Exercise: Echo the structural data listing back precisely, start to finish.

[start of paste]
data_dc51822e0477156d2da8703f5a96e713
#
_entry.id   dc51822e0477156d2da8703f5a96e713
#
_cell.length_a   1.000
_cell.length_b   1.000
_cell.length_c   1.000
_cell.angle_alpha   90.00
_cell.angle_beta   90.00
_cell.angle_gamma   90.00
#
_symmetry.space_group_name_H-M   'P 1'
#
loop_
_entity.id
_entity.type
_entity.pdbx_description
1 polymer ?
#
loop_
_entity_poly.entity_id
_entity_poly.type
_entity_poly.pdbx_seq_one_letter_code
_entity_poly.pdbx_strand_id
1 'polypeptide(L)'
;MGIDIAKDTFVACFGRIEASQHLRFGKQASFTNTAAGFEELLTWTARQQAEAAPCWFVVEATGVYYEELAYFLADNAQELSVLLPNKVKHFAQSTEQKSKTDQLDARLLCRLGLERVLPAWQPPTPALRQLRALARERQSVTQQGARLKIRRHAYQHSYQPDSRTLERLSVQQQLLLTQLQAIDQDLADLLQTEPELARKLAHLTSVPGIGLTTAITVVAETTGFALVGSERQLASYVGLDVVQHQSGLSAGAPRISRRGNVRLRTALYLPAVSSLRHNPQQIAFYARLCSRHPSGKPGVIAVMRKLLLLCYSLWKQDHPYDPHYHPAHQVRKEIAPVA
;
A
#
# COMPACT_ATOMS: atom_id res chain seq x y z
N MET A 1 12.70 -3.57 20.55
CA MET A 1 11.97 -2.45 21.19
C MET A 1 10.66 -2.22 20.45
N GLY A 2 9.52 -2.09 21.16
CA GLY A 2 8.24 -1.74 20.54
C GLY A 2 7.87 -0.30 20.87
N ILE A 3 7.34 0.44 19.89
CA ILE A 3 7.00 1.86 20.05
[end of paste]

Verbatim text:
data_dc51822e0477156d2da8703f5a96e713
#
_entry.id   dc51822e0477156d2da8703f5a96e713
#
_cell.length_a   1.000
_cell.length_b   1.000
_cell.length_c   1.000
_cell.angle_alpha   90.00
_cell.angle_beta   90.00
_cell.angle_gamma   90.00
#
_symmetry.space_group_name_H-M   'P 1'
#
loop_
_entity.id
_entity.type
_entity.pdbx_description
1 polymer ?
#
loop_
_entity_poly.entity_id
_entity_poly.type
_entity_poly.pdbx_seq_one_letter_code
_entity_poly.pdbx_strand_id
1 'polypeptide(L)'
;MGIDIAKDTFVACFGRIEASQHLRFGKQASFTNTAAGFEELLTWTARQQAEAAPCWFVVEATGVYYEELAYFLADNAQELSVLLPNKVKHFAQSTEQKSKTDQLDARLLCRLGLERVLPAWQPPTPALRQLRALARERQSVTQQGARLKIRRHAYQHSYQPDSRTLERLSVQQQLLLTQLQAIDQDLADLLQTEPELARKLAHLTSVPGIGLTTAITVVAETTGFALVGSERQLASYVGLDVVQHQSGLSAGAPRISRRGNVRLRTALYLPAVSSLRHNPQQIAFYARLCSRHPSGKPGVIAVMRKLLLLCYSLWKQDHPYDPHYHPAHQVRKEIAPVA
;
A
#
# COMPACT_ATOMS: atom_id res chain seq x y z
N MET A 1 12.70 -3.57 20.55
CA MET A 1 11.97 -2.45 21.19
C MET A 1 10.66 -2.22 20.45
N GLY A 2 9.52 -2.09 21.16
CA GLY A 2 8.24 -1.74 20.54
C GLY A 2 7.87 -0.30 20.87
N ILE A 3 7.34 0.44 19.89
CA ILE A 3 7.00 1.86 20.05